Siberian fossils of dinosaurs dating roughly 160 million years ago suggest that almost all dinosaurs were covered with feathers. Previously, scientists believed that only theropod group of dinosaurs, the ancestors of our modern birds, had feathers and scales. Since 1990s, researchers have discovered more than five species of feathered dinosaurs in China. But they were all in the theropod group.
Fossils of Dinosaurs add a new dimension to the study of feather evolution
The newly identified dinosaur fossils are far removed from the avian lineage, suggesting that feathers were more widespread among dinosaurs. Findings of the latest study were published in the journal Science. Scientists have named the new dinosaur species Kulindadromeus zabaikalicus, which means “Kulinda river running dinosaur.” Fossils were recovered from the Zabaikalsky Krai is the region in Siberia.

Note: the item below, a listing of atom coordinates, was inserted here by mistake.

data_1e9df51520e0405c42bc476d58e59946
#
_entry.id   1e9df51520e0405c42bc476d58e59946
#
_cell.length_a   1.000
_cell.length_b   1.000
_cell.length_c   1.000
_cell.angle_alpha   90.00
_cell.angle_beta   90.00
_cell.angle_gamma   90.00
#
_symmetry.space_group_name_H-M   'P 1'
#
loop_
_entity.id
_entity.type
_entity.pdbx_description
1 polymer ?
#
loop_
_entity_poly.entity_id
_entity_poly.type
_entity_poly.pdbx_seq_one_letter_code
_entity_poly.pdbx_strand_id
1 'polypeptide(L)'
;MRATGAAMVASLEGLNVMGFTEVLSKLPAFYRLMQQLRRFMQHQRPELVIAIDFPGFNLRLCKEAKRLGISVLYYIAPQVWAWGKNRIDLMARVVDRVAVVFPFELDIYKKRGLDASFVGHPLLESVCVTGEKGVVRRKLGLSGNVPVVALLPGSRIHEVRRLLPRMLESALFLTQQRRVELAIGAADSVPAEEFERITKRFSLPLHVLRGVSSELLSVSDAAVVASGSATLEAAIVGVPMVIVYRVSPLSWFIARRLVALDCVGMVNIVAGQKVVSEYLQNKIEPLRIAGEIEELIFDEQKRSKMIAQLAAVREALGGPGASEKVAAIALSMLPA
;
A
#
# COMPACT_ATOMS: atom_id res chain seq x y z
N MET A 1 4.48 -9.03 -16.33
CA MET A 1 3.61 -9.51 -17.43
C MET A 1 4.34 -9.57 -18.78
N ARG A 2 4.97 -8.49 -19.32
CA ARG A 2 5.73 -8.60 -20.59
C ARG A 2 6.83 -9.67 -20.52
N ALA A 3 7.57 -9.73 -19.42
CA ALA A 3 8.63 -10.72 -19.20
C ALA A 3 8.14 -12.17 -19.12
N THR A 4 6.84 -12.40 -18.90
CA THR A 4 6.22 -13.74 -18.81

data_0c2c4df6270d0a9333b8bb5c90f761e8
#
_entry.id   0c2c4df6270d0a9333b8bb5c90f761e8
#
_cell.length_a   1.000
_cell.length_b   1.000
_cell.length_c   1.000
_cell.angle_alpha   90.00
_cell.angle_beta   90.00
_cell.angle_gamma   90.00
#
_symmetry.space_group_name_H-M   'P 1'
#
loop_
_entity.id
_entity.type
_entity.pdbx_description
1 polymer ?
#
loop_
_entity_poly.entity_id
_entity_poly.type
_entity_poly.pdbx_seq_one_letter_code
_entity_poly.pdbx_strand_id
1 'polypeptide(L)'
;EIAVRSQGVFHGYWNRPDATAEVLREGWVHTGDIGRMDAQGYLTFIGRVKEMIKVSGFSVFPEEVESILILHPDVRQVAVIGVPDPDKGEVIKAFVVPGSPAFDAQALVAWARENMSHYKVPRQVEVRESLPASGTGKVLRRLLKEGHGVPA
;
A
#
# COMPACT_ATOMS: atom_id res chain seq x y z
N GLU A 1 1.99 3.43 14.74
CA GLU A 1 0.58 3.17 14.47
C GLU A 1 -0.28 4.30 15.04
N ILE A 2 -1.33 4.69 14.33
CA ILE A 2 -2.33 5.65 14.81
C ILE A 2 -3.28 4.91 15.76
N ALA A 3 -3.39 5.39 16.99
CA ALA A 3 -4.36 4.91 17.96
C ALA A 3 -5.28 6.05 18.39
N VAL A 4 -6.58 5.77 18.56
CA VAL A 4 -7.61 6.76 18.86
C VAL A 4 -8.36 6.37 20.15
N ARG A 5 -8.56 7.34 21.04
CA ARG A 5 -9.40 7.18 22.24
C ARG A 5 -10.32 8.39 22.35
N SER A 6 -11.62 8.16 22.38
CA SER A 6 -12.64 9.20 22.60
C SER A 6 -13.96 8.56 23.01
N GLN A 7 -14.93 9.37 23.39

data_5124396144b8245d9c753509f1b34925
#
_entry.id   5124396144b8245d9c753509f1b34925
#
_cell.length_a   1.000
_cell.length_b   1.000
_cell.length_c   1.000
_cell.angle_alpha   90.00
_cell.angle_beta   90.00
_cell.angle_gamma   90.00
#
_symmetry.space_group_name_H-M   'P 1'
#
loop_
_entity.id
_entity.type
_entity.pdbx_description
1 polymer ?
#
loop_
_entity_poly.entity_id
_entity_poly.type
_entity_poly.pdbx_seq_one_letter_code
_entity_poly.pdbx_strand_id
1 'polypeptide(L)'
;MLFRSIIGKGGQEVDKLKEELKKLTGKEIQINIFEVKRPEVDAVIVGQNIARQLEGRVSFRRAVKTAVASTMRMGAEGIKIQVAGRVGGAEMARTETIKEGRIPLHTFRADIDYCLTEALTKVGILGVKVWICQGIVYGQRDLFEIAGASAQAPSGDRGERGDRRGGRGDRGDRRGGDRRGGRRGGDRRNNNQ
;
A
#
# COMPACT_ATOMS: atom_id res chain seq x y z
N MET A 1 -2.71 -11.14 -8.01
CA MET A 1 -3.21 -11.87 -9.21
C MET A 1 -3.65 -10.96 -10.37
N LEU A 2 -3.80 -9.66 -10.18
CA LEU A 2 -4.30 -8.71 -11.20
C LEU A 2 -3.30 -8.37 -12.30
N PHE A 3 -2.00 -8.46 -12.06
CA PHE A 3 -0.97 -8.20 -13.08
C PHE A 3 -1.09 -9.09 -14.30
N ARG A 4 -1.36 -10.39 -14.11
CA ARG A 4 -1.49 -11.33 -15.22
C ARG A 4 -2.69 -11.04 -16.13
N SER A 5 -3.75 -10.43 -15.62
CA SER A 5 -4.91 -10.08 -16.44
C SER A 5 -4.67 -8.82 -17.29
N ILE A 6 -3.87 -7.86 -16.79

K. zabaikalicus was about 1.5 meter long, with long hind legs, short snout, short arms and five fingers. This two-legged runner belonged to the “ornithischian” which is ancestrally distinct from the previous theropod discoveries. The plant-eating ornithischians accounted for more than half of all dinosaurs.
Pascal Godefroit of the Royal Belgian Institute of Natural Science in Brussels and lead author of the study, said it indicates that the common ancestor of all species of dinosaurs had feathers. Feathers aren’t just found in birds; they were also characteristics of all dinosaurs. Jakob Vinther, paleontologist at the University of Bristol, who was not part of the discovery team, said that Kulindadromeus adds a new dimension to the study of feather evolution.
Dinosaurs initially used feathers for insulation and signalling
Scientists said the discovery confirms that dinosaurs were warm-blooded and feathered in the beginning. Feathers were initially used for signalling and insulation. But they slowly became adapted for flight. During the Jurassic era, Kulindadromeus lived in the region where Kulinda river flows in Siberia flows today. Scientists said the scale on the newly discovered species resembles the scaly skin found on some birds. It suggests that there is a deep genetic linking between dinosaurs and birds.